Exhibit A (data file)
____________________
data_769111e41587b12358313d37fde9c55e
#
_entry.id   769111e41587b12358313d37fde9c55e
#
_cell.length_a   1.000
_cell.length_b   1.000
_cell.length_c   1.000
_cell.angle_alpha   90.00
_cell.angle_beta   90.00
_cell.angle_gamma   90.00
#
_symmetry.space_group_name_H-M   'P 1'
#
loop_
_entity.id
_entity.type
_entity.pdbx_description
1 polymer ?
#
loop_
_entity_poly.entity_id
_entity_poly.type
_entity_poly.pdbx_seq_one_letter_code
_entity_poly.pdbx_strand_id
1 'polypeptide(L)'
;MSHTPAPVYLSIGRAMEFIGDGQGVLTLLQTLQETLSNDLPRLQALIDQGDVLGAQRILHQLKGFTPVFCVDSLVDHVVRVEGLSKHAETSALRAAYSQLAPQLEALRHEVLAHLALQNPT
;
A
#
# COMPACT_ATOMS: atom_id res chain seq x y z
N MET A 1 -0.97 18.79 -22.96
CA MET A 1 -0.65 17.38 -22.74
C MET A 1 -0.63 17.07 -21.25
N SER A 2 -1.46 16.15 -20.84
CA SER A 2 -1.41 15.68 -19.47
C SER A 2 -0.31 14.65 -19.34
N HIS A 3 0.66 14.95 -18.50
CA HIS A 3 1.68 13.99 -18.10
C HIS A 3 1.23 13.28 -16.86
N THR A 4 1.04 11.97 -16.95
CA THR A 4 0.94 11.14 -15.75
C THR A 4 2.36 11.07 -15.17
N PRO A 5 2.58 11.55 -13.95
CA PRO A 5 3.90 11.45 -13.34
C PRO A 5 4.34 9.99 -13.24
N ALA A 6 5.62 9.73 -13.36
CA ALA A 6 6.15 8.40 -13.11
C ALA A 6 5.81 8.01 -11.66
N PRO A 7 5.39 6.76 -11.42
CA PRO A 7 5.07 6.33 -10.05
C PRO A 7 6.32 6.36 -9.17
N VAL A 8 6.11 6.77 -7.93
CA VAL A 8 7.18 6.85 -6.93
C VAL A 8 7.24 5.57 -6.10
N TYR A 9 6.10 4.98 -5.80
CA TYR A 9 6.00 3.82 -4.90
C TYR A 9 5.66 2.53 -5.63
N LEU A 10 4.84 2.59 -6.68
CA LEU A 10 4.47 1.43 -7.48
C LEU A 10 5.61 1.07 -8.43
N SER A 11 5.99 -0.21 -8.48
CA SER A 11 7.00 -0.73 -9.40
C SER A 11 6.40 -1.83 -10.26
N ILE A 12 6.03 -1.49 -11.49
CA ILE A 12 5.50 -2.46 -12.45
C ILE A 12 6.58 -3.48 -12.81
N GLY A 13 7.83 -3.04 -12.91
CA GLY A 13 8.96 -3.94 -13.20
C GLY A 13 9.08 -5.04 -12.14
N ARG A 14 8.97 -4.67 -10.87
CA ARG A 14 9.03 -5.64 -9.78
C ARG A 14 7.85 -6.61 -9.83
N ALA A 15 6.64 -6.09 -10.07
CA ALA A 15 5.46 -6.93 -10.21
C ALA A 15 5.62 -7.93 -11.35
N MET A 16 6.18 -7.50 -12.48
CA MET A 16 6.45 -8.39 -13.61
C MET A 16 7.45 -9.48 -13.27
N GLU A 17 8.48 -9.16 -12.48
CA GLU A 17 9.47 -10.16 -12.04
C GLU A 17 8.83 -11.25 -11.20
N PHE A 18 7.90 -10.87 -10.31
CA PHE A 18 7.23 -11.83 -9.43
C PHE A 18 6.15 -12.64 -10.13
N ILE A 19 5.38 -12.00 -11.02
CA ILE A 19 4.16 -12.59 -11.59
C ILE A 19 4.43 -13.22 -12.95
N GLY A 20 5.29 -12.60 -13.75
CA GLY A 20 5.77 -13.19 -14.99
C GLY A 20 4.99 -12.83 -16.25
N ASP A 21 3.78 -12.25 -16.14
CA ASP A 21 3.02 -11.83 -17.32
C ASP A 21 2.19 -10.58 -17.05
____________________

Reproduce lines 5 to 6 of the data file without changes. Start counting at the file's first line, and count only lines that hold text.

_cell.length_a   1.000
_cell.length_b   1.000